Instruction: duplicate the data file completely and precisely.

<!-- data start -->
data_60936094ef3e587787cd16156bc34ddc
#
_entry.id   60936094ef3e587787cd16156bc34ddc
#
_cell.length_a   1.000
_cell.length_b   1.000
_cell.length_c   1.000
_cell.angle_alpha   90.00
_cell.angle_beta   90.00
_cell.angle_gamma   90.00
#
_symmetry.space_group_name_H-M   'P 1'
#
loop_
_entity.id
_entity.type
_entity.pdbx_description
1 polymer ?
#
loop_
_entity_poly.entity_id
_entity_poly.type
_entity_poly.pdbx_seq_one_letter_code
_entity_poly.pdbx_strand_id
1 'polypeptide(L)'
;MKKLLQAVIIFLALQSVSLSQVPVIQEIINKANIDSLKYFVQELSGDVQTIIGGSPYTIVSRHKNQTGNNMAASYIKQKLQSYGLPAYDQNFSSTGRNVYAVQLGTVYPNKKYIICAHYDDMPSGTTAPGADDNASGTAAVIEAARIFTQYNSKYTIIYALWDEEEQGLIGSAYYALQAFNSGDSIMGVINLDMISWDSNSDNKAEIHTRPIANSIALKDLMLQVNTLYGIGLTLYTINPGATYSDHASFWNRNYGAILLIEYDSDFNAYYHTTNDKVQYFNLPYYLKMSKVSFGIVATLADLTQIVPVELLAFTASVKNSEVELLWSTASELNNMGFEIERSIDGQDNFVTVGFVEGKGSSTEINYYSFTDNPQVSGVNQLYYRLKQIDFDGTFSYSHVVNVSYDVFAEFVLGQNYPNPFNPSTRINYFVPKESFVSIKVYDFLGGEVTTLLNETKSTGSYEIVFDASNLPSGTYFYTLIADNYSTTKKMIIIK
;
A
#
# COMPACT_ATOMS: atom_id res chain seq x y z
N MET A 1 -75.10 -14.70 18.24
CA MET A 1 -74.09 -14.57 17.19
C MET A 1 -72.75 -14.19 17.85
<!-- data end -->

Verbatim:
data_60936094ef3e587787cd16156bc34ddc
#
_entry.id   60936094ef3e587787cd16156bc34ddc
#
_cell.length_a   1.000
_cell.length_b   1.000
_cell.length_c   1.000
_cell.angle_alpha   90.00
_cell.angle_beta   90.00
_cell.angle_gamma   90.00
#
_symmetry.space_group_name_H-M   'P 1'
#
loop_
_entity.id
_entity.type
_entity.pdbx_description
1 polymer ?
#
loop_
_entity_poly.entity_id
_entity_poly.type
_entity_poly.pdbx_seq_one_letter_code
_entity_poly.pdbx_strand_id
1 'polypeptide(L)'
;MKKLLQAVIIFLALQSVSLSQVPVIQEIINKANIDSLKYFVQELSGDVQTIIGGSPYTIVSRHKNQTGNNMAASYIKQKLQSYGLPAYDQNFSSTGRNVYAVQLGTVYPNKKYIICAHYDDMPSGTTAPGADDNASGTAAVIEAARIFTQYNSKYTIIYALWDEEEQGLIGSAYYALQAFNSGDSIMGVINLDMISWDSNSDNKAEIHTRPIANSIALKDLMLQVNTLYGIGLTLYTINPGATYSDHASFWNRNYGAILLIEYDSDFNAYYHTTNDKVQYFNLPYYLKMSKVSFGIVATLADLTQIVPVELLAFTASVKNSEVELLWSTASELNNMGFEIERSIDGQDNFVTVGFVEGKGSSTEINYYSFTDNPQVSGVNQLYYRLKQIDFDGTFSYSHVVNVSYDVFAEFVLGQNYPNPFNPSTRINYFVPKESFVSIKVYDFLGGEVTTLLNETKSTGSYEIVFDASNLPSGTYFYTLIADNYSTTKKMIIIK
;
A
#
# COMPACT_ATOMS: atom_id res chain seq x y z
N MET A 1 -75.10 -14.70 18.24
CA MET A 1 -74.09 -14.57 17.19
C MET A 1 -72.75 -14.19 17.85